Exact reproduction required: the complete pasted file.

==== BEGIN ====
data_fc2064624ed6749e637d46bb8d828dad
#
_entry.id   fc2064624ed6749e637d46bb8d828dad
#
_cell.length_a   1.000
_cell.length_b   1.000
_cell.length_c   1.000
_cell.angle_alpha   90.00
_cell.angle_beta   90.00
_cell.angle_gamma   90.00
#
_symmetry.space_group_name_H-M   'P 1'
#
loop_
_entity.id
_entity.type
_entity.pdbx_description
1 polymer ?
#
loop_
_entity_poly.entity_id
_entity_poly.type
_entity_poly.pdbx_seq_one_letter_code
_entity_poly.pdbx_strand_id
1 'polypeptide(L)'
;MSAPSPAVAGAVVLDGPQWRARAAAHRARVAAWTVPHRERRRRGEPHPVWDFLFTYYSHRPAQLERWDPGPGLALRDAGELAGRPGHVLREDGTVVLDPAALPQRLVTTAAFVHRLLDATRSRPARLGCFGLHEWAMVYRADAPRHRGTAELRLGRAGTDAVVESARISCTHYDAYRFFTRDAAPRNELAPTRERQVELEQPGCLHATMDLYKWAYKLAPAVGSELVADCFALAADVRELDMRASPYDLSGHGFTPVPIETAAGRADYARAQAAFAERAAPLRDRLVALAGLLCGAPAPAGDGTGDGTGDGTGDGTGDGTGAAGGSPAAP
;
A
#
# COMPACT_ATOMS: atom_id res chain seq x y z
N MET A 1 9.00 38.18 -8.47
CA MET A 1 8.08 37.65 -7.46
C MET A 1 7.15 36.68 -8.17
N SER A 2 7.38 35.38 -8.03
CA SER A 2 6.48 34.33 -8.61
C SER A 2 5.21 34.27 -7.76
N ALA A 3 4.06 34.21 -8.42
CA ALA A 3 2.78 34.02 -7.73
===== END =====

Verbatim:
data_fc2064624ed6749e637d46bb8d828dad
#
_entry.id   fc2064624ed6749e637d46bb8d828dad
#
_cell.length_a   1.000
_cell.length_b   1.000
_cell.length_c   1.000
_cell.angle_alpha   90.00
_cell.angle_beta   90.00
_cell.angle_gamma   90.00
#
_symmetry.space_group_name_H-M   'P 1'
#
loop_
_entity.id
_entity.type
_entity.pdbx_description
1 polymer ?
#
loop_
_entity_poly.entity_id
_entity_poly.type
_entity_poly.pdbx_seq_one_letter_code
_entity_poly.pdbx_strand_id
1 'polypeptide(L)'
;MSAPSPAVAGAVVLDGPQWRARAAAHRARVAAWTVPHRERRRRGEPHPVWDFLFTYYSHRPAQLERWDPGPGLALRDAGELAGRPGHVLREDGTVVLDPAALPQRLVTTAAFVHRLLDATRSRPARLGCFGLHEWAMVYRADAPRHRGTAELRLGRAGTDAVVESARISCTHYDAYRFFTRDAAPRNELAPTRERQVELEQPGCLHATMDLYKWAYKLAPAVGSELVADCFALAADVRELDMRASPYDLSGHGFTPVPIETAAGRADYARAQAAFAERAAPLRDRLVALAGLLCGAPAPAGDGTGDGTGDGTGDGTGDGTGAAGGSPAAP
;
A
#
# COMPACT_ATOMS: atom_id res chain seq x y z
N MET A 1 9.00 38.18 -8.47
CA MET A 1 8.08 37.65 -7.46
C MET A 1 7.15 36.68 -8.17
N SER A 2 7.38 35.38 -8.03
CA SER A 2 6.48 34.33 -8.61
C SER A 2 5.21 34.27 -7.76
N ALA A 3 4.06 34.21 -8.42
CA ALA A 3 2.78 34.02 -7.73